Mesh fixation with fibrin glue versus tacker in laparoscopic totally extraperitoneal inguinal hernia repair
ANZ journal of surgery. 2021
BACKGROUND The advent of mesh was a breakthrough in the field of hernia surgery. Mechanical methods of mesh fixation are hypothesized to cause more tissue trauma than nonmechanical methods. The present study was conducted to study the outcomes of mesh fixation using fibrin glue, a nonmechanical method versus tackers in totally extraperitoneal repair (TEP) of unilateral inguinal hernia. METHODS A randomized controlled single blinded study was conducted in India from June 2017 to March 2019. Patients diagnosed with unilateral uncomplicated inguinal hernia with a hernial sac of size not more than 5 cm were invited to participate in the study. Sample size was 60 patients randomized into groups just before mesh fixation. In group A mesh was fixed using tackers while in group B mesh was fixed using fibrin glue. Patients were followed-up prospectively for 3 months. RESULTS There was no statistical difference between the two groups with respect to operating time. Average hospital stay and pain scores at all follow-ups were better for fibrin glue group. There was no difference in the incidence of postoperative urinary retention, seroma formation and hematoma formation between the two groups. Patients of fibrin glue group had early restart of daily activities at 15 days follow-up when compared to tacker group. CONCLUSION Fibrin glue fixation technique should be advocated over tackers for mesh fixation in TEP considering the better outcomes and cost-effectiveness of the technique.
Comparison of 4-Factor Prothrombin Complex Concentrate With Frozen Plasma for Management of Hemorrhage During and After Cardiac Surgery: A Randomized Pilot Trial
JAMA network open. 2021;4(4):e213936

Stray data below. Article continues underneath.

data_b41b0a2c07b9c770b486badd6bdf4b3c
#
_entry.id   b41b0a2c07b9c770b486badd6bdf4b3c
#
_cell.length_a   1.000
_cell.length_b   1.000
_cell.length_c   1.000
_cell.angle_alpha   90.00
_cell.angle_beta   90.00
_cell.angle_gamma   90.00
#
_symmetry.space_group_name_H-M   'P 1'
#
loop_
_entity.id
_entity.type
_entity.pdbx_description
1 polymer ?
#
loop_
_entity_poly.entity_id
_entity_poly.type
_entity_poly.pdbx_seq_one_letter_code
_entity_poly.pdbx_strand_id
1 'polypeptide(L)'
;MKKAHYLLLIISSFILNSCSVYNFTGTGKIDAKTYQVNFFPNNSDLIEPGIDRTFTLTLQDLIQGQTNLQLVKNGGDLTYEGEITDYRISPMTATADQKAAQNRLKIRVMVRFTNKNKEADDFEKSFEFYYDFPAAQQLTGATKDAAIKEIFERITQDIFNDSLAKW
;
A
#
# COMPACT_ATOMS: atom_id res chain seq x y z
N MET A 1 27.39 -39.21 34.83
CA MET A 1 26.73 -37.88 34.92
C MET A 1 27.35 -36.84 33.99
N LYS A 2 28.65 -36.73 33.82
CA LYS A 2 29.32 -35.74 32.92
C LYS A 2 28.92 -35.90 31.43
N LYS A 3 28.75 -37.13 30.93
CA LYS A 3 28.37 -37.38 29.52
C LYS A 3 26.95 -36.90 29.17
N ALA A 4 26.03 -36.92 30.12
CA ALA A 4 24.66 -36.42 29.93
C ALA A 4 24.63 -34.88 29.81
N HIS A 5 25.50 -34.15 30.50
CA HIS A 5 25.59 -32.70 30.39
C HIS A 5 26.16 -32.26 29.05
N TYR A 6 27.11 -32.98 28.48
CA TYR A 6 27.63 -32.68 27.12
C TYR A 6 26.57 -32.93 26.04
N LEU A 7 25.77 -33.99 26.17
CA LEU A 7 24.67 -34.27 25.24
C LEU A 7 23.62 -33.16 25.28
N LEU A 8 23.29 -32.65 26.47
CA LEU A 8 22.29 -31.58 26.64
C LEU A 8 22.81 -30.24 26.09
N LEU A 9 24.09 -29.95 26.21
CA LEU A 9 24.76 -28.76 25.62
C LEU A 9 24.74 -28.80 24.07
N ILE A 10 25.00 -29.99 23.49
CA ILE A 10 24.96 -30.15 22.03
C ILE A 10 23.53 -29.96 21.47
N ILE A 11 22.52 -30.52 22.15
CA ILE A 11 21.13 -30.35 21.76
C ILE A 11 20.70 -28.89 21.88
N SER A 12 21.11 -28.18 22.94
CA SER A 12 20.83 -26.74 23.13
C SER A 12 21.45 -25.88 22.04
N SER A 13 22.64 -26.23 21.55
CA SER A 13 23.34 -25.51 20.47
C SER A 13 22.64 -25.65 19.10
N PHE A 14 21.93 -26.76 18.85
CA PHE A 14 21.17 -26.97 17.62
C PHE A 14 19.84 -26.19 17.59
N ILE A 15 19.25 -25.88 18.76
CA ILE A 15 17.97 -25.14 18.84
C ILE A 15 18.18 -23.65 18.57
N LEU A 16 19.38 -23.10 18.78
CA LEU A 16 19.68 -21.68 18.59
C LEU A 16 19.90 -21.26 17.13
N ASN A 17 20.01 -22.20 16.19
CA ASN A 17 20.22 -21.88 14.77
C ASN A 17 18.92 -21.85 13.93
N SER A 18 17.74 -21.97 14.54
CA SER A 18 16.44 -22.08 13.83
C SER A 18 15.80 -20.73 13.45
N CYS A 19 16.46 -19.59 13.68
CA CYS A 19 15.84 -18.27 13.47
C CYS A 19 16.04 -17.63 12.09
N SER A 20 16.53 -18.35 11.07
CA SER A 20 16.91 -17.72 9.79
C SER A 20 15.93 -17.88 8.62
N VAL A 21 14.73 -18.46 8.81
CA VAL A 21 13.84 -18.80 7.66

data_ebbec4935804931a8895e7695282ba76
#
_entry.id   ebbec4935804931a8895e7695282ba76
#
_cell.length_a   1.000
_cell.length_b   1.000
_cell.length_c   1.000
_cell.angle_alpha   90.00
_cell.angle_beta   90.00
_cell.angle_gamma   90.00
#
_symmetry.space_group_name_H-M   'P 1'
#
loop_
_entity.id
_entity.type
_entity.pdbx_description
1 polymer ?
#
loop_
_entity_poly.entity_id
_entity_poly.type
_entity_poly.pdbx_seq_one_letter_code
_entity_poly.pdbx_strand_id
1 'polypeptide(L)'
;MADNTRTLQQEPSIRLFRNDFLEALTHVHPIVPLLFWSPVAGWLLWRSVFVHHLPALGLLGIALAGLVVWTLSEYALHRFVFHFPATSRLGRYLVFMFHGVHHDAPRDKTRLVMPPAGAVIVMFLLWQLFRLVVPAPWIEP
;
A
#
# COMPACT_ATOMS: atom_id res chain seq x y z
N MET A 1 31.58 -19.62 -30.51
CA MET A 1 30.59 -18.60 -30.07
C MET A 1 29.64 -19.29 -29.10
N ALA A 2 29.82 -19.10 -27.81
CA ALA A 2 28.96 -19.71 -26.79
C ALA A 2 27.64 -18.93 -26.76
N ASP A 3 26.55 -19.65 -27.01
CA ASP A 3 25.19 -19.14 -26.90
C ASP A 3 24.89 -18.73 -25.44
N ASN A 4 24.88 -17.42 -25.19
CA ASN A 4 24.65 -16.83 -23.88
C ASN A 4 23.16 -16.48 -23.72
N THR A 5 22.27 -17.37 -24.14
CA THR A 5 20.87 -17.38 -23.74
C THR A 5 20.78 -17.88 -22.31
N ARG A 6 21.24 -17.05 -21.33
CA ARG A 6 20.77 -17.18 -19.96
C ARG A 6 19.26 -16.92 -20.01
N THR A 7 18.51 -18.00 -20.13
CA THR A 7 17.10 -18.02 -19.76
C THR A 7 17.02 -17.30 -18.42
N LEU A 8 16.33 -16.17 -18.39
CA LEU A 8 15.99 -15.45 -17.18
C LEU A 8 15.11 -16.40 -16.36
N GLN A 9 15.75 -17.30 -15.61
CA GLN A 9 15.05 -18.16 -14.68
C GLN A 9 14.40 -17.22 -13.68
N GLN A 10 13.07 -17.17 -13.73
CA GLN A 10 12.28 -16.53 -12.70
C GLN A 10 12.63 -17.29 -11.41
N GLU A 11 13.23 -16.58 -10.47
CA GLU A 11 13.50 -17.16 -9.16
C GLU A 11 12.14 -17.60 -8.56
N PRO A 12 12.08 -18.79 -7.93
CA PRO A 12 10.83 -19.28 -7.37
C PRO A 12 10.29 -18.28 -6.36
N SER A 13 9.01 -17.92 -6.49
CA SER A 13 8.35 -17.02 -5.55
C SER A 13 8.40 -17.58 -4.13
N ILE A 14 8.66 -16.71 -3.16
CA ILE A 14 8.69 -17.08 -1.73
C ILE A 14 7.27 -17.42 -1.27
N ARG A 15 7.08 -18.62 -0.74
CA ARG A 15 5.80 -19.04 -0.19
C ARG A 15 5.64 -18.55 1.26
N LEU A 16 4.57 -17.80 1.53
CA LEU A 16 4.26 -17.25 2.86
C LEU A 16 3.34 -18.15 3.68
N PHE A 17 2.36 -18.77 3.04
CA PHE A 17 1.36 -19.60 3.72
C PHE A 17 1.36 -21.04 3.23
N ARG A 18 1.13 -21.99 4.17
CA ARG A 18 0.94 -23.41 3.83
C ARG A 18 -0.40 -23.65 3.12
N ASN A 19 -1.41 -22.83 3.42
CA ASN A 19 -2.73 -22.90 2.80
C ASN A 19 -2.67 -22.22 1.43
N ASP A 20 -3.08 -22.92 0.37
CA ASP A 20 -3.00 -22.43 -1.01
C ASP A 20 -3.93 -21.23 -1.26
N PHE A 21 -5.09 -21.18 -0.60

IMPORTANCE Approximately 15% of patients undergoing cardiac surgery receive frozen plasma (FP) for bleeding. Four-factor prothrombin complex concentrates (PCCs) have logistical and safety advantages over FP and may be a suitable alternative. OBJECTIVES To determine the proportion of patients who received PCC and then required FP, explore hemostatic effects and safety, and assess the feasibility of study procedures. DESIGN, SETTING, AND PARTICIPANTS Parallel-group randomized pilot study conducted at 2 Canadian hospitals. Adult patients requiring coagulation factor replacement for bleeding during cardiac surgery (from September 23, 2019, to June 19, 2020; final 28-day follow-up visit, July 17, 2020). Data analysis was initiated on September 15, 2020. INTERVENTIONS Prothrombin complex concentrate (1500 IU for patients weighing ≤60 kg and 2000 IU for patients weighing >60 kg) or FP (3 U for patients weighing ≤60 kg and 4 U for patients weighing >60 kg), repeated once as needed within 24 hours (FP used for any subsequent doses in both groups). Patients and outcome assessors were blinded to treatment allocation. MAIN OUTCOMES AND MEASURES Hemostatic effectiveness (whether patients received any hemostatic therapies from 60 minutes to 4 and 24 hours after initiation of the intervention, amount of allogeneic blood components administered within 24 hours after start of surgery, and avoidance of red cell transfusions within 24 hours after start of surgery), protocol adherence, and adverse events. The analysis set comprised all randomized patients who had undergone cardiac surgery, received at least 1 dose of either treatment, and provided informed consent after surgery. RESULTS Of 169 screened patients, 131 were randomized, and 101 were treated (54 with PCC and 47 with FP), provided consent, and were included in the analysis (median age, 64 years; interquartile range [IQR], 54-73 years; 28 [28%] were female; 82 [81%] underwent complex operations). The PCC group received a median 24.9 IU/kg (IQR, 21.8-27.0 IU/kg) of PCC (2 patients [3.7%; 95% CI, 0.4%-12.7%] required FP). The FP group received a median 12.5 mL/kg (IQR, 10.0-15.0 mL/kg) of FP (4 patients [8.5%; 95% CI, 2.4%-20.4%] required >2 doses of FP). Hemostatic therapy was not required at the 4-hour time point for 43 patients (80%) in the PCC group and for 32 patients (68%) in the FP group (P = .25) nor at the 24-hour time point for 41 patients (76%) in the PCC group and for 31 patients (66%) patients in the FP group (P = .28). The median numbers of units for 24-hour cumulative allogeneic transfusions (red blood cells, platelets, and FP) were 6.0 U (IQR, 4.0-11.0 U) in the PCC group and 14.0 U (IQR, 8.0-20.0 U) in the FP group (ratio, 0.58; 95% CI, 0.45-0.77; P < .001). After exclusion of FP administered as part of the investigational medicinal product, the median numbers of units were 6.0 U (IQR, 4.0-11.0 U) in the PCC group and 10.0 U (IQR, 6.0-16.0 U) in the FP group (ratio, 0.80; 95% CI, 0.59-1.08; P = .15). For red blood cells alone, the median numbers were 1.5 U (IQR, 0.0-4.0 U) in the PCC group and 3.0 U (IQR, 1.0-5.0 U) in the FP group (ratio, 0.69; 95% CI, 0.47-0.99; P = .05). During the first 24 hours after start of surgery, 15 patients in the PCC group (28%) and 8 patients in the FP group (17%) received no red blood cells (P = .24). Adverse event profiles were similar. CONCLUSIONS AND RELEVANCE This randomized clinical trial found that the study protocols were feasible. Adequately powered randomized clinical trials are warranted to determine whether PCC is a suitable substitute for FP for mitigation of bleeding in cardiac surgery. TRIAL REGISTRATION ClinicalTrials.gov Identifier: NCT04114643.